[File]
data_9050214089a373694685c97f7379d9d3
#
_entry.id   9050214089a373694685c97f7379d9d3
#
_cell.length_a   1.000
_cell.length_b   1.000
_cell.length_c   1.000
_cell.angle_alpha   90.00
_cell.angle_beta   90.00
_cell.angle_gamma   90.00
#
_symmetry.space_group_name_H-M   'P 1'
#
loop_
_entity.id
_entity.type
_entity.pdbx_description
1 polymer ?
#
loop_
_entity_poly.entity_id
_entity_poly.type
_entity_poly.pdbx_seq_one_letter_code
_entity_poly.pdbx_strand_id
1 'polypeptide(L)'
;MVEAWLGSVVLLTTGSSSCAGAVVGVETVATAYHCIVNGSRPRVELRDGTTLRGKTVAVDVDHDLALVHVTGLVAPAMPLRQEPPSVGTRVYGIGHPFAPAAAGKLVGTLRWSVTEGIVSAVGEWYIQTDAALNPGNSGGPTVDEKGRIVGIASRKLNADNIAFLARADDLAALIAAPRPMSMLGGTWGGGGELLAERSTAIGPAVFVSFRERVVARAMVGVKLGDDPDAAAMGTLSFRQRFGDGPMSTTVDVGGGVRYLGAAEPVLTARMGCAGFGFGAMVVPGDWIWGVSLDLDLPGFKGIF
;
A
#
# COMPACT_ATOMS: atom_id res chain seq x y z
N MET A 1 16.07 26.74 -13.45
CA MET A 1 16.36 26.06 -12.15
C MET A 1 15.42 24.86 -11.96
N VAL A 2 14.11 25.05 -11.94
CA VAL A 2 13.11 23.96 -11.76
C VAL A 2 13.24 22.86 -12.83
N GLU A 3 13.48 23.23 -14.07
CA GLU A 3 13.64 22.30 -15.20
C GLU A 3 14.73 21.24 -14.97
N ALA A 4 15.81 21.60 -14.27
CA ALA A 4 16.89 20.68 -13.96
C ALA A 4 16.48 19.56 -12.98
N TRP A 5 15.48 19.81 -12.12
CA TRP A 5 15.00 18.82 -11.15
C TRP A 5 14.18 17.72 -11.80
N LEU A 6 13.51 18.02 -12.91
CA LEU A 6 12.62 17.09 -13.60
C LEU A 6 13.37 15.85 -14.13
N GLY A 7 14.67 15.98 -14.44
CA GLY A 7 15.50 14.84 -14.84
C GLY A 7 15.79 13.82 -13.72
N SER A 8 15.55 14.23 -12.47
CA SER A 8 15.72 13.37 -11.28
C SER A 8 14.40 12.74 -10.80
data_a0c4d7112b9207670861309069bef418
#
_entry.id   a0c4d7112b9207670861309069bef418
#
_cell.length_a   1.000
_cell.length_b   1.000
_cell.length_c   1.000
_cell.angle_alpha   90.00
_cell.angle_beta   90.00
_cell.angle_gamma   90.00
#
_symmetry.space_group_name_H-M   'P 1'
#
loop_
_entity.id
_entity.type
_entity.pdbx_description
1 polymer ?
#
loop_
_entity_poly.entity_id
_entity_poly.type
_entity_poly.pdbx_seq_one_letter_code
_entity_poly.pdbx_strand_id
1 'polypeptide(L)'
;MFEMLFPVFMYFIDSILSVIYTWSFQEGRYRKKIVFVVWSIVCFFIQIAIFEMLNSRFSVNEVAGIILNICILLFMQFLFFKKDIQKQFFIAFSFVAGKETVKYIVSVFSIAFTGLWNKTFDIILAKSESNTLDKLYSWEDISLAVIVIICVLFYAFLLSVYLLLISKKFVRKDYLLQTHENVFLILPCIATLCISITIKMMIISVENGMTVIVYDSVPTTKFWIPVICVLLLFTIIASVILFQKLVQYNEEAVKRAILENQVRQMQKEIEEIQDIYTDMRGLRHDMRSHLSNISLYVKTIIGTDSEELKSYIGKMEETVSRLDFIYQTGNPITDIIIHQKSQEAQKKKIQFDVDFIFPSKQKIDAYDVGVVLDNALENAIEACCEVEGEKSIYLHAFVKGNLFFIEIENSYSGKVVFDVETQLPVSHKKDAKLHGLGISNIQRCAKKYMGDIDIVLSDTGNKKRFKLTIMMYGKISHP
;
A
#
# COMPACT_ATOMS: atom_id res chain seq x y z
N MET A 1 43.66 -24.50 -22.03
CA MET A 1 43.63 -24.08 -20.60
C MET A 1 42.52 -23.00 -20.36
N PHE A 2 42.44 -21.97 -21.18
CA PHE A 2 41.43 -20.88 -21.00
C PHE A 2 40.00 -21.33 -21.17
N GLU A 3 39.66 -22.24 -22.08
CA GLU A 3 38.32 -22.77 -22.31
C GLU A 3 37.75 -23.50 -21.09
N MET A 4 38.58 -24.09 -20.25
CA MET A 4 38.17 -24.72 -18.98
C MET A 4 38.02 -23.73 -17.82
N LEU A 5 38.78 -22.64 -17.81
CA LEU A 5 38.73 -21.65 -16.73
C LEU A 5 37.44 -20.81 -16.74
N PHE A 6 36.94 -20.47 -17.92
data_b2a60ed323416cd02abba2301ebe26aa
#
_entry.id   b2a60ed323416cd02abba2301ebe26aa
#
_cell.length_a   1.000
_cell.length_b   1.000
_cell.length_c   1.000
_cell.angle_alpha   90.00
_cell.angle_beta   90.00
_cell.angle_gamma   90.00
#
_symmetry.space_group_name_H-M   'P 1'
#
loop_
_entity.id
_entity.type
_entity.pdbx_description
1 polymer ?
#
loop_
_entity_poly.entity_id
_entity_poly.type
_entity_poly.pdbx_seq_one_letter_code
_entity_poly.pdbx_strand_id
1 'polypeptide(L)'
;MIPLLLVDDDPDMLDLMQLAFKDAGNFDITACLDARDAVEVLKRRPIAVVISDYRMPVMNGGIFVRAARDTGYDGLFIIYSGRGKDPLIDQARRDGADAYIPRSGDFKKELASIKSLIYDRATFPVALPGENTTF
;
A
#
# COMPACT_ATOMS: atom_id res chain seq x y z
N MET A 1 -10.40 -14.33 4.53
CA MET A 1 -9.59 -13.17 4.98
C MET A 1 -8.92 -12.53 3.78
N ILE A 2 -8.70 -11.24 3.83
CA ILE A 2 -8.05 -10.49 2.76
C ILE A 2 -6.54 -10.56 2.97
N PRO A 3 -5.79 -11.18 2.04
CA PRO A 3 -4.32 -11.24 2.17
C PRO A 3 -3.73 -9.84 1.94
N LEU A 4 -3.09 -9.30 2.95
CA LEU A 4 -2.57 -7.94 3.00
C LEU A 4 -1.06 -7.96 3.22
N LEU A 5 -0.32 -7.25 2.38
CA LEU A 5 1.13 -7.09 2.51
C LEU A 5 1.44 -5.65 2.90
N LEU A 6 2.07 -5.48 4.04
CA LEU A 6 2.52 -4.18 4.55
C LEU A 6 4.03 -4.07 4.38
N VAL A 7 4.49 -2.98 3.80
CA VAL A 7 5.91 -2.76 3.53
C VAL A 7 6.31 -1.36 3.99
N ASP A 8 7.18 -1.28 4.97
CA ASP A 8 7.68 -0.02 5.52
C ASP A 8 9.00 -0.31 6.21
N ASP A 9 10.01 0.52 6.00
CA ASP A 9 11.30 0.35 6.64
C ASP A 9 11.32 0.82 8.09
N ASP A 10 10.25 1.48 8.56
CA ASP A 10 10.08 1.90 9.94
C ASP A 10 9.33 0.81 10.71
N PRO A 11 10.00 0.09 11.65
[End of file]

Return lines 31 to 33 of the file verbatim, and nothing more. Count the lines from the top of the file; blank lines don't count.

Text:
N MET A 1 16.07 26.74 -13.45
CA MET A 1 16.36 26.06 -12.15
C MET A 1 15.42 24.86 -11.96